Why is baking so addictive?

I don’t know what it is but I will find any excuse to bake. I will happily admit that I am not the best baker in town but I like to give it a good go. I am guilty of changing recipes based on what I have in the house, which doesn’t always go my way. But I am a firm believer in having a well stocked cupboard and not running to the shops everyday. And I think my purse thanks me for it.

What is it about baking that is so much fun? Is it seeing a bunch of ingredients transform into something warm and delicious? Or is it the feeling of eating something afterwards that you know is slightly naughty? Yes that is probably it. We all have a dark side.

One of my (and my husbands) favourite biscuits are oatmeal and raisin cookies. I’m not sure if this is because the oats and raisins make us both feel like we are being slightly ‘healthy’, but then we are reminded by the butter and sugar in it and slowly come back to reality.

This is a very easy recipe that I got from one of Mary Berry‘s Bake Off books and it was delicious. A perfect combination of ingredients made the biscuit slightly soft and chewy rather than too crunchy.

The recipe is as follows: 125g softened butter, 150g muscovado sugar, 1 large free-range egg, 1 tablespoon of milk, 1/2 teaspoon of vanilla extract, 100g self-raising flour, 75g raisins, 150g porridge oats.

Cream the butter and sugar together, then beat in the egg, and then place the rest of the ingredients in and fold through. It’s as easy as that! I added a pinch of cinnamon too because I love it, but you don’t have to. Place small dollops (technical term there) on a baking tray lined with baking parchment and bake in the oven for 15-20 mins or until golden. Bake at 180 degrees C/gas mark 4. Let them cool properly on a rack if you can resist eating them straight away. Enjoy!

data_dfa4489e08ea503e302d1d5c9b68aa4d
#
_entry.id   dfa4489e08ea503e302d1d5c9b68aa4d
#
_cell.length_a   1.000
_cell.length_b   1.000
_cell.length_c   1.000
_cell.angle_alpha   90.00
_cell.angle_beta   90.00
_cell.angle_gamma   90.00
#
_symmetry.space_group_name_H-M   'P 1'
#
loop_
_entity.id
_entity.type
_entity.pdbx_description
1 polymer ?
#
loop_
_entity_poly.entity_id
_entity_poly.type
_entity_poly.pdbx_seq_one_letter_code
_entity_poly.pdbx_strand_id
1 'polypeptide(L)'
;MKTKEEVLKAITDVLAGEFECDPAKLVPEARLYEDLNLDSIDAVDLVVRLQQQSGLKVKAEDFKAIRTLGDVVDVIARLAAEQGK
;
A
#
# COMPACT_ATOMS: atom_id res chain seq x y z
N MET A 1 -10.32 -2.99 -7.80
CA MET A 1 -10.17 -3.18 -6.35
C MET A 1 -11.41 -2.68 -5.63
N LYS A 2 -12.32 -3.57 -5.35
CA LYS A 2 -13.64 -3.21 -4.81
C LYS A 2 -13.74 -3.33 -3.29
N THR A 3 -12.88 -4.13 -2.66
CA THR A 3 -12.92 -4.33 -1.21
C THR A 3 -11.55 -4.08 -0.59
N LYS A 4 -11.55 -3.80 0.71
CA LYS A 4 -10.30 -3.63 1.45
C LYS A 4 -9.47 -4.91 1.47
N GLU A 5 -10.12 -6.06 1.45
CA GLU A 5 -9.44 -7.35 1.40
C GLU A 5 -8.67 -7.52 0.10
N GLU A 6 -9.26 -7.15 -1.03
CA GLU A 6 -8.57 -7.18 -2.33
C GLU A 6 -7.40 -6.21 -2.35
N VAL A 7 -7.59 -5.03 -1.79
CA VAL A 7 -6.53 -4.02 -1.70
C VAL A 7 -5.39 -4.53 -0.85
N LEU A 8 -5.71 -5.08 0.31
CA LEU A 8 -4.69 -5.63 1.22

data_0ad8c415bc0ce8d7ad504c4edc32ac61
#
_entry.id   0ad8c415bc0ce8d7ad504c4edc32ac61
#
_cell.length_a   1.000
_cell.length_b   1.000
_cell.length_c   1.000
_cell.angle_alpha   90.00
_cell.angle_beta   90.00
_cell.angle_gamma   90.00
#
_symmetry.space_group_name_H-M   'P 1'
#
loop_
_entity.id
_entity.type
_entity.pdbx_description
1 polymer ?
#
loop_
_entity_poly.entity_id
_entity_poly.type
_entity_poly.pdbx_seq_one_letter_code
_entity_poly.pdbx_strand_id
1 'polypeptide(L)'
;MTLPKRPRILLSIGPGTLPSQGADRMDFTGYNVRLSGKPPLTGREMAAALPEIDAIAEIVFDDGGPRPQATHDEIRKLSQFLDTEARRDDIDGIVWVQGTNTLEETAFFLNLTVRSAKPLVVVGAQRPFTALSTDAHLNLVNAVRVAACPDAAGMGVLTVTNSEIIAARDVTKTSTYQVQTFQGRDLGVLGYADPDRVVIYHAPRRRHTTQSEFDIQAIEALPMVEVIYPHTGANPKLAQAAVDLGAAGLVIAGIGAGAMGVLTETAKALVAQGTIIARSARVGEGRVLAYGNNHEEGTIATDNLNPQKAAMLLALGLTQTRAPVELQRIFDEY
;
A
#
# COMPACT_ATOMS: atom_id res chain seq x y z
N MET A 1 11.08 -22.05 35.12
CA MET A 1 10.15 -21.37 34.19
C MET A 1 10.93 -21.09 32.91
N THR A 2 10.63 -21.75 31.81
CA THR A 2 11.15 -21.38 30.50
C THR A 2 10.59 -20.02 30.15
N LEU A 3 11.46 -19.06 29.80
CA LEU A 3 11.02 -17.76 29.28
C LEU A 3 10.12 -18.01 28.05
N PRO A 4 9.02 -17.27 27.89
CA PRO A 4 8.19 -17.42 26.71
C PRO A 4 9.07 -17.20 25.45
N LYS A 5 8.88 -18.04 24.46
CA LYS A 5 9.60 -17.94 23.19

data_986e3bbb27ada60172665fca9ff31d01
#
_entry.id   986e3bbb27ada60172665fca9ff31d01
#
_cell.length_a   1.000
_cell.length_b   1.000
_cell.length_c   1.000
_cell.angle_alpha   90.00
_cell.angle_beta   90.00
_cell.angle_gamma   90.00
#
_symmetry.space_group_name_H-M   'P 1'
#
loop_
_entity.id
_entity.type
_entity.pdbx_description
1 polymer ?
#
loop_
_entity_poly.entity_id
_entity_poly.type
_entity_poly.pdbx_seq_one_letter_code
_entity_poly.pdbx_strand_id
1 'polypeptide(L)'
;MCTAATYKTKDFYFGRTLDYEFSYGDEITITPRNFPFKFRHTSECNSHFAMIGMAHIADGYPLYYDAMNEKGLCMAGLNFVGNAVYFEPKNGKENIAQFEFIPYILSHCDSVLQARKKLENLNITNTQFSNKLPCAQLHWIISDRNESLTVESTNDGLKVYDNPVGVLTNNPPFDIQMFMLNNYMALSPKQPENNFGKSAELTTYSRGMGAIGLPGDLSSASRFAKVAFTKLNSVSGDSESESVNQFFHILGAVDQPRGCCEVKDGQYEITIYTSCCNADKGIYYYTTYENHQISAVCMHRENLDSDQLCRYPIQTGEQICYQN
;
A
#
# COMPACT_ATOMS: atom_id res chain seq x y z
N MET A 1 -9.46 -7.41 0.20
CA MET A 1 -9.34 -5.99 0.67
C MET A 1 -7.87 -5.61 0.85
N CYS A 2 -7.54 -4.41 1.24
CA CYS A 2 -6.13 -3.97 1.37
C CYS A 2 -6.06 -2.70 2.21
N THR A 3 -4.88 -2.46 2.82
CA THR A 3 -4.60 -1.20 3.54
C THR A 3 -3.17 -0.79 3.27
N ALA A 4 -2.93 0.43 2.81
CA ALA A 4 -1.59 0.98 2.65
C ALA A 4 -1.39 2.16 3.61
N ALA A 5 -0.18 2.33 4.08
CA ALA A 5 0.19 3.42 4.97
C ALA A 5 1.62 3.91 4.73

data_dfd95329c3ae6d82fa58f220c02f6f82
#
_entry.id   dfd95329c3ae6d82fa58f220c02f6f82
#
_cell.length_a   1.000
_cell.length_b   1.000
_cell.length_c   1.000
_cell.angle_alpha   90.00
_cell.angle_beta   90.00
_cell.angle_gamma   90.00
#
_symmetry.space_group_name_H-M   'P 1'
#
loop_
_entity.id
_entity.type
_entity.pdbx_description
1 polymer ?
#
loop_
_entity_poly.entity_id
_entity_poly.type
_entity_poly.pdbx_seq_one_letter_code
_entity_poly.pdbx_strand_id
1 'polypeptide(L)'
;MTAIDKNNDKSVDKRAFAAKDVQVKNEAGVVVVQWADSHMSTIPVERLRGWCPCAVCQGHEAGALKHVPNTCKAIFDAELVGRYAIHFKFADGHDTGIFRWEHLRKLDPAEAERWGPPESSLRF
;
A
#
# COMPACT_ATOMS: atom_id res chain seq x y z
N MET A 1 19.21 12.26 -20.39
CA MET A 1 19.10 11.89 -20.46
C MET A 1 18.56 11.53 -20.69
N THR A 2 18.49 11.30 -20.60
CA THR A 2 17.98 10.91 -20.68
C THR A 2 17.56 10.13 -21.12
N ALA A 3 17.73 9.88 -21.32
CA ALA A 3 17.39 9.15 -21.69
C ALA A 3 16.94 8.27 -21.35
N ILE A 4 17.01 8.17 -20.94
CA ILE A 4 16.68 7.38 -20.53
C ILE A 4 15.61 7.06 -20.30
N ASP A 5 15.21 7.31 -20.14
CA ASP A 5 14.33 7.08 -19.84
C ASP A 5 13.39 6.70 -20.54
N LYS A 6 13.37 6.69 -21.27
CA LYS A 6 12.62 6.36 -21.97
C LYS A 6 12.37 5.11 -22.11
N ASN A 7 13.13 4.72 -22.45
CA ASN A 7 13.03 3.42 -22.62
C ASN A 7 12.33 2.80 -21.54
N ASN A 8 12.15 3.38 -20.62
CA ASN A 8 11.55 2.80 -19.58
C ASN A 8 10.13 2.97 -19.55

Baking is good the for soul…go on give it a try.

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Diwali…The Festival of Light

Its Diwali! The time of lights, food and family!

Diwali is a great festival that is celebrated all over the world, wherever you might find Indians! Of course it is a lot more grand in India, but us British Asians give it a good go! I was born and raised in England so I consider myself quite British, however I have always been in touch with my culture thanks to my family. As part of a large community in the UK, we celebrate all the festivals all over England.

Diwali is a time where everyone would spend the weeks before cooking all sorts of sweet and savoury snacks for the big day. I remember my Mum and I creating a huge mess in the kitchen making Indian sweets, Chukri (savoury swirls), Karkaria (sweet discs), Bombay mix, biscuits and more! Our kitchen would be covered in flour and empty packets of butter, and we would be exhausted by the end of the day.

The best part was the unofficial exchange system we created from this. Our relatives would make the same snacks and we would all go to each others house and exchange food! It was a custom that brought us all together. We would offer sweets to anyone who would come to see us and vice versa. Let’s just say Diwali is not a time to be on a diet.

We would end the day with a big meal of masala fish and prawn or daal curry and all the trimmings. Chapatis, rice and poppadoms all finished with something sweet at the end, such as Gulab Jamun or Ras Malai (heaven)! And with our belly’s full to the brim, we would all stand outside in the cold and watch the fireworks.

Although I am emphasising how much Diwali is about food, it is nothing without family. The best part of Diwali is going to see all of your relatives that you don’t get to see often, or call those who are too far to visit. It is about welcoming people into your home and offering them food that you have made from scratch. It is about paying respects to your elders and remembering those who are not with you anymore.

This post is dedicated to my dear Mum who is no longer with us. Happy Diwali Mum x

www.jbimagery.co.uk

Diwali